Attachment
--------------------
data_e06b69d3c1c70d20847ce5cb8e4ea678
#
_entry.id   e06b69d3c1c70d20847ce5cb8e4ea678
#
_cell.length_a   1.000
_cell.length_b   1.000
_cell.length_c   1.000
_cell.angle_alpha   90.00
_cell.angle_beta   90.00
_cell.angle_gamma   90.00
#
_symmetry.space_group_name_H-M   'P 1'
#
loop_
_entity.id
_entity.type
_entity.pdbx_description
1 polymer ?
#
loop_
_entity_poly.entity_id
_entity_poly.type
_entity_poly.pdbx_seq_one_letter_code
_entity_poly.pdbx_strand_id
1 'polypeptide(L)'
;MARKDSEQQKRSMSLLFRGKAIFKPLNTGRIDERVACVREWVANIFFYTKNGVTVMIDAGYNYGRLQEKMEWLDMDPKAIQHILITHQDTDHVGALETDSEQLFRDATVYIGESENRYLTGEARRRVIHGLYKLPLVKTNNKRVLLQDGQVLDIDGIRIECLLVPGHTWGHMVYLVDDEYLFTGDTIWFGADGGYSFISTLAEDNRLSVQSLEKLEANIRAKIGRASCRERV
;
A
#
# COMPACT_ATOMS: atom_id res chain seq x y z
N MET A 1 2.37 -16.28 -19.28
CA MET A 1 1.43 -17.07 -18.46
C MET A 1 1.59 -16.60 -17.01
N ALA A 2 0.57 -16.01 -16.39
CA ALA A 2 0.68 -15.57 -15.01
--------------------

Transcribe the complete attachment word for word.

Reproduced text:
data_e06b69d3c1c70d20847ce5cb8e4ea678
#
_entry.id   e06b69d3c1c70d20847ce5cb8e4ea678
#
_cell.length_a   1.000
_cell.length_b   1.000
_cell.length_c   1.000
_cell.angle_alpha   90.00
_cell.angle_beta   90.00
_cell.angle_gamma   90.00
#
_symmetry.space_group_name_H-M   'P 1'
#
loop_
_entity.id
_entity.type
_entity.pdbx_description
1 polymer ?
#
loop_
_entity_poly.entity_id
_entity_poly.type
_entity_poly.pdbx_seq_one_letter_code
_entity_poly.pdbx_strand_id
1 'polypeptide(L)'
;MARKDSEQQKRSMSLLFRGKAIFKPLNTGRIDERVACVREWVANIFFYTKNGVTVMIDAGYNYGRLQEKMEWLDMDPKAIQHILITHQDTDHVGALETDSEQLFRDATVYIGESENRYLTGEARRRVIHGLYKLPLVKTNNKRVLLQDGQVLDIDGIRIECLLVPGHTWGHMVYLVDDEYLFTGDTIWFGADGGYSFISTLAEDNRLSVQSLEKLEANIRAKIGRASCRERV
;
A
#
# COMPACT_ATOMS: atom_id res chain seq x y z
N MET A 1 2.37 -16.28 -19.28
CA MET A 1 1.43 -17.07 -18.46
C MET A 1 1.59 -16.60 -17.01
N ALA A 2 0.57 -16.01 -16.39
CA ALA A 2 0.68 -15.57 -15.01